Andy Borowtiz: 'We're living in an age that defies satire'
Posted June 12
These are tough times for satirists. When the president tweets a constant stream of material like "covfefe," what's a comic to do?
"We're living in an age that defies satire," said Andy Borowitz, the New Yorker's satirical columnist.
"You have a president of the United States who is a former game show host. That sounds like something that would happen on a Sharknado sequel," Borowitz told Brian Stelter in this "Reliable Sources" podcast conversation.
"It's really tough to make a daily diet of comedy out of something that's already ridiculous," Borowitz added.
Borowitz isn't asking for sympathy. He's a professional "fake news" writer. His column, The Borowitz Report, has been chronicling absurdities in American politics since 2001.
When he started writing the column, Borowitz never thought it would become "a real job," as he puts it. But his posts gained traction and were republished by major outlets like Newsweek and The Huffington Post.
The Borowitz Report has been a fixture of The New Yorker's revamped website since 2012, when editor David Remnick decided to acquire the column.
Borowitz got his start as a sitcom writer for shows like "Square Pegs" and "The Facts of Life," and he created "The Fresh Prince of Bel-Air" in 1990.
Sitcoms and political satire have one key element in common: character-driven humor. Like sitcom characters, politicians also have "characteristics that we identify them by," Borowitz said.
Related: Listen to the full podcast with Borowitz
In Trump's case, the most prominent characteristic for comics to identify is narcissism. Borowitz captures it in columns like "Trump Boasts That His Impeachment Will Get Higher TV Ratings Than All Other Impeachments."
A lot about Trump as a character, however, defies the playbook Borowitz used in the past to portray politicians. Compared to "straight and square" figures like Mitt Romney or Barack Obama, Trump "is letting us know who he is on such a regular basis, he leaves very little left on the table for us to play around with," Borowitz said.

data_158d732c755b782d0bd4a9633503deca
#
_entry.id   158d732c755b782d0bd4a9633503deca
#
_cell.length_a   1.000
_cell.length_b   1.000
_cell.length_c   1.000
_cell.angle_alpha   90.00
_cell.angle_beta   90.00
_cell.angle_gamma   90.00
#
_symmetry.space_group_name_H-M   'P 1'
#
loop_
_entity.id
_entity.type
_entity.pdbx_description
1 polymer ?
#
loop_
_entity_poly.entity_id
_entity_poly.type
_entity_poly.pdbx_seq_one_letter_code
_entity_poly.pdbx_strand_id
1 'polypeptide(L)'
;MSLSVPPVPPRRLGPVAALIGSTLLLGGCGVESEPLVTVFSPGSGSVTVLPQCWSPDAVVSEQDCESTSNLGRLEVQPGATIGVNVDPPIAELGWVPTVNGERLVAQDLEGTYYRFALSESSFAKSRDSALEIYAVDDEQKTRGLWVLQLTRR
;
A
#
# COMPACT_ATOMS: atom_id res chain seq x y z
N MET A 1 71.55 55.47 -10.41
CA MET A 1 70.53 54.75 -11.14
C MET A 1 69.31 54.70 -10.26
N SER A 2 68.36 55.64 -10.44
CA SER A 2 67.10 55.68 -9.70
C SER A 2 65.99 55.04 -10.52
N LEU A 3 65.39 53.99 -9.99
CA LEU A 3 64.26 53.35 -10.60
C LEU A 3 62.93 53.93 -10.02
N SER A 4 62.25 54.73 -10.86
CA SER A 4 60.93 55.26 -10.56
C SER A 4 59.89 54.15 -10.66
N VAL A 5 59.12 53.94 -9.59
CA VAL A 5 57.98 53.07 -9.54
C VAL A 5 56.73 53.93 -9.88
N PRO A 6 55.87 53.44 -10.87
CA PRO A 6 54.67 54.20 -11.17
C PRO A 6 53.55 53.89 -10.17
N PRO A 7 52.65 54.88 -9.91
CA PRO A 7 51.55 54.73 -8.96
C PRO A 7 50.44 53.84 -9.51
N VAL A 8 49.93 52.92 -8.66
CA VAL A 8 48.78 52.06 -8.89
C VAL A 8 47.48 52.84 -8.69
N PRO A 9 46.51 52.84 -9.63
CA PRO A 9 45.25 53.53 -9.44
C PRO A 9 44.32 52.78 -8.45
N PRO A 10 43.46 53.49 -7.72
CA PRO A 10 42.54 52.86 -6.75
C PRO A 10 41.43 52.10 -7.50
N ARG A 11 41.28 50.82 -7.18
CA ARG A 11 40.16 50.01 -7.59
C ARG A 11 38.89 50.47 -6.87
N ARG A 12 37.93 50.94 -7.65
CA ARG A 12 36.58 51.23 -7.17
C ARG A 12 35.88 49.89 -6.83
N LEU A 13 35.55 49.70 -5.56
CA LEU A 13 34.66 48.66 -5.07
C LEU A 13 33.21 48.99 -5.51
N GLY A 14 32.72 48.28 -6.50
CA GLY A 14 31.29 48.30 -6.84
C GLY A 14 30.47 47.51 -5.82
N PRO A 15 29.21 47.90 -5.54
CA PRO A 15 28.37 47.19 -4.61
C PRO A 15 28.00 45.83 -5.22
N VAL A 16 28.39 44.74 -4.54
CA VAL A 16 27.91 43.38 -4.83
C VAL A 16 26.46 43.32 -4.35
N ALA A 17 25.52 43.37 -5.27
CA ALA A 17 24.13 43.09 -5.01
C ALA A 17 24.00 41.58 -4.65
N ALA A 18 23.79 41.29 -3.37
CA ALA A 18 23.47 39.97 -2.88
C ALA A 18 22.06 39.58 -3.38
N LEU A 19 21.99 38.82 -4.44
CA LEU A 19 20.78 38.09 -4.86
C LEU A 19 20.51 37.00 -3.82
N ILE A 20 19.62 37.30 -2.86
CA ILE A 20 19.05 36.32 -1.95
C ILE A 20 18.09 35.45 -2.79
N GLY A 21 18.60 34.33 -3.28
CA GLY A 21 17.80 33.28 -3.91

Borowitz's writing is a text version of his demeanor: With the straightest face, he delivers zingers so articulate that they can, and occasionally are, mistaken for serious, even when they are clearly marked with a "Not The News" banner.
Adding that extra disclaimer on the column was a complicated decision. For a comedian to have to specify that he is, in fact, joking, is "the absolute anathema," Borowitz said. But he wanted to make sure everyone knew that he is "not trying to hoax anybody."
Borowitz doesn't try to satirize all of Trump's tweetstorms. "It would almost seem like I was just echoing what he's doing," Borowitz said.
Instead, he pokes fun at Trump by reframing what he says. Broaching the subject of climate change, Borowitz focused on Trump's claim that he is the best negotiator: "Calling Earth a 'Loser,' Trump Vows To Make Better Deal With New Planet."
Related: Subscribe to "Reliable Sources" podcast on iTunes
Borowitz acknowledged that most political comedy right now, his included, is "preaching to the choir." His satire is a "palliative" that is "keeping people sane."
But he believes humor can motivate people to take action. That can be volunteering for a local campaign, or even just starting a Change.org petition to challenge the status quo. "It can work," he said.
And if people just chuckle, that works too.